The Faithful

By Jane Cooper 1924–2007 Jane Cooper
Once you said joking slyly, If I’m killed
I’ll come to haunt your solemn bed,
I’ll stand and glower at the head
And see if my place is empty still, or filled.

What was it woke me in the early darkness
Before the first bird’s twittering?
—A shape dissolving and flittering
Unsteady as a flame in a drafty house.

It seemed a concentration of the dark burning
By the bedpost at my right hand
While to my left that no man’s land
Of sheet stretched palely as a false morning....

All day I have been sick and restless. This evening
Curtained, with all the lights on,
I start up—only to sit down.
Why should I grieve after ten years of grieving?

What if last night I was the one who lay dead
While the dead burned beside me
Trembling with passionate pity
At my blameless life and shaking its flamelike head?

"The Faithful" from The Flashboat: Poems Collected and Reclaimed by Jane Cooper. Copyright © 2000 by Jane Cooper. Used by permission of W.W. Norton & Company, Inc.

Source: The Flashboat: Poems Collected and Reclaimed (W. W. Norton and Company Inc., 2000)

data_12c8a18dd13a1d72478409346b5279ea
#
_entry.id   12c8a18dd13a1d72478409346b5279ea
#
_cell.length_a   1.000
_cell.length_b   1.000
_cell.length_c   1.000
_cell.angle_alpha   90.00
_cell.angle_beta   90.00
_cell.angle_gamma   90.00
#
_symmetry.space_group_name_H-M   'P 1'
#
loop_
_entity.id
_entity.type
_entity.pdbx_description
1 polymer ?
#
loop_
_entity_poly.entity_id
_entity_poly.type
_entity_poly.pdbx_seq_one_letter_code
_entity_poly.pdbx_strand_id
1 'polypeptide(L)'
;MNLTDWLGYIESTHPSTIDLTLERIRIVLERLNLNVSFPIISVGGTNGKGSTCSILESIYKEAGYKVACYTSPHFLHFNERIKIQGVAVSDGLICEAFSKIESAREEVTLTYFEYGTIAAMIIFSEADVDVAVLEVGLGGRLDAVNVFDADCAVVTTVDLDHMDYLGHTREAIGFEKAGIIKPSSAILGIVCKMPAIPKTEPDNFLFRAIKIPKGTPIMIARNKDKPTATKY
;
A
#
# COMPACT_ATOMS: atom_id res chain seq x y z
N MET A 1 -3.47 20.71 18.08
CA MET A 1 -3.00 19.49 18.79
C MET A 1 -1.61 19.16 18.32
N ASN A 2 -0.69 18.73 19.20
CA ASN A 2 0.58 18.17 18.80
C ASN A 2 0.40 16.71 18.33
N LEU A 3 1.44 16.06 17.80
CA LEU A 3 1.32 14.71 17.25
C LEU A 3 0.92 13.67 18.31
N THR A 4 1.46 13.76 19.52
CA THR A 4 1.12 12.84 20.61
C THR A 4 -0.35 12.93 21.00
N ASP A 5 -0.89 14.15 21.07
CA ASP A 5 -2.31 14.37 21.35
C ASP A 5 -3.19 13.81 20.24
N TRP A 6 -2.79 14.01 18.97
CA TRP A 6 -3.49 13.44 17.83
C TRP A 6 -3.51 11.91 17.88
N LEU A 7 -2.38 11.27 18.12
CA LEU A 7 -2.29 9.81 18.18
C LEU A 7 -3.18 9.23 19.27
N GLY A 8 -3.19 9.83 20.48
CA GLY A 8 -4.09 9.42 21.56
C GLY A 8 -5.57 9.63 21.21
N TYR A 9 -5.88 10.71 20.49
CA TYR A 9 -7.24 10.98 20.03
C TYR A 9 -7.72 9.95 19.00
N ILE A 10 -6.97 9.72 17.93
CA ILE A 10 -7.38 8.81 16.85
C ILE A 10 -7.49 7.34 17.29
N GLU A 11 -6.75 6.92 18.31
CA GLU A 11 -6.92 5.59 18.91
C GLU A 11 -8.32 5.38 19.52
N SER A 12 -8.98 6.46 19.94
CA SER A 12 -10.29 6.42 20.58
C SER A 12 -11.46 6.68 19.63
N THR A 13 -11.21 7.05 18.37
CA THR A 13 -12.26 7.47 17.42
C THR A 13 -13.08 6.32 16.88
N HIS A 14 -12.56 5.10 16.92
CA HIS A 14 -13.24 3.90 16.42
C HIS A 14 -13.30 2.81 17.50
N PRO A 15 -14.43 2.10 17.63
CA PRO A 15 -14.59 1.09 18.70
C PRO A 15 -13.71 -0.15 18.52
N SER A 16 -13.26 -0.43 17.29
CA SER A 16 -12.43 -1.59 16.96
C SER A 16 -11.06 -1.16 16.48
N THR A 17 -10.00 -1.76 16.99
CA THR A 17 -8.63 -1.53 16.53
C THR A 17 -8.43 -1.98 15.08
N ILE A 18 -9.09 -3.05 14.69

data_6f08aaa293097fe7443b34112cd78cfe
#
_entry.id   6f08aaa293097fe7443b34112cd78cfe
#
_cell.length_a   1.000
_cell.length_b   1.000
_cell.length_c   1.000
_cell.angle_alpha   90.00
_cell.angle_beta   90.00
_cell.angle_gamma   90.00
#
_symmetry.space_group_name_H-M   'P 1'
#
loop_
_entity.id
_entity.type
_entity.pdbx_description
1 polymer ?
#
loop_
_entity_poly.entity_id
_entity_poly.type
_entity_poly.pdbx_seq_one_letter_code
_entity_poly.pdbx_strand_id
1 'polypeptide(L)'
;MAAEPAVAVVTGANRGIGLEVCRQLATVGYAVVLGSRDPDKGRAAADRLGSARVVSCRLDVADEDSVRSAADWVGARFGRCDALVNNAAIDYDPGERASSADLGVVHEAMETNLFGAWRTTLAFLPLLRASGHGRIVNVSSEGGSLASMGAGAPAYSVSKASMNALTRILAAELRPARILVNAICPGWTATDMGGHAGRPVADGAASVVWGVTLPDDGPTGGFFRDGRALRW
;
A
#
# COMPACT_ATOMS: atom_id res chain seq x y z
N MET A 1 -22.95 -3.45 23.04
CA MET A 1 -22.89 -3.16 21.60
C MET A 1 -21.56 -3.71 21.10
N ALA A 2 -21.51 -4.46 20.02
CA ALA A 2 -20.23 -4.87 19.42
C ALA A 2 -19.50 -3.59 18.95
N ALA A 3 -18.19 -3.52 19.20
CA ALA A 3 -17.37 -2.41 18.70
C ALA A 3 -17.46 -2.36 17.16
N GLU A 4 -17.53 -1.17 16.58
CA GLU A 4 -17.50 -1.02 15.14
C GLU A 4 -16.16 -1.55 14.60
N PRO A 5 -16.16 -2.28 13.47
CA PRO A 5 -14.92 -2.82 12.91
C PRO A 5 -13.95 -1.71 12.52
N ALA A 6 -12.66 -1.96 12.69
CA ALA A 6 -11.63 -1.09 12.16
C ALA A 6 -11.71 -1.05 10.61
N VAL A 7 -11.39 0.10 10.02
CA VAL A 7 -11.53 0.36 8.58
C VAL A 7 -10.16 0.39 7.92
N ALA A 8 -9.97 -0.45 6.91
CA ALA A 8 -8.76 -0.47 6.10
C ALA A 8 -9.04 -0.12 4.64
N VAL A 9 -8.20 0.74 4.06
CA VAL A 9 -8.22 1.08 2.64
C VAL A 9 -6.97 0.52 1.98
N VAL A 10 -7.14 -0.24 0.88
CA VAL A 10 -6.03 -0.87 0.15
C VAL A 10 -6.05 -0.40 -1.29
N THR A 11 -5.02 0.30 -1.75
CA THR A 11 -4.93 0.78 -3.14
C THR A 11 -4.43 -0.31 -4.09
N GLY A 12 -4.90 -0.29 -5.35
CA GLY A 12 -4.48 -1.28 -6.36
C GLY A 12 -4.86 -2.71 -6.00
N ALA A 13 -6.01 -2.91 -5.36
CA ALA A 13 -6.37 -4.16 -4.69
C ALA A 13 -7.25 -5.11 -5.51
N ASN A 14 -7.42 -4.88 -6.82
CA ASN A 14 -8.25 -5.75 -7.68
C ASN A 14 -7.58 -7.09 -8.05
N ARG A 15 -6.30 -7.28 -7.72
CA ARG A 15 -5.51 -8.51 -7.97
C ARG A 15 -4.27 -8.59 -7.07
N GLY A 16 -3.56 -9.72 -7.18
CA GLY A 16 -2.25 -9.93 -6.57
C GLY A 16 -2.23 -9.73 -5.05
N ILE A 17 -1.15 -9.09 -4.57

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Poet Jane Cooper 1924–2007

POET’S REGION U.S., Mid-Atlantic

Subjects Living, Sorrow & Grieving, Death


Poet Jane Cooper has been grouped with other writers of her generation: those who "came of age" during the World War II years. Writing of the constraints placed on both her individuality and her art during the repressive decade that followed the boys' return from war and women's return to the kitchens of America in an essay first published in 1974 and included in 1993's Scaffolding: Selected Poems, "The women poets I read about . . .

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Poems by Jane Cooper

Poem Categorization

SUBJECT Living, Sorrow & Grieving, Death

POET’S REGION U.S., Mid-Atlantic

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Originally appeared in Poetry magazine.

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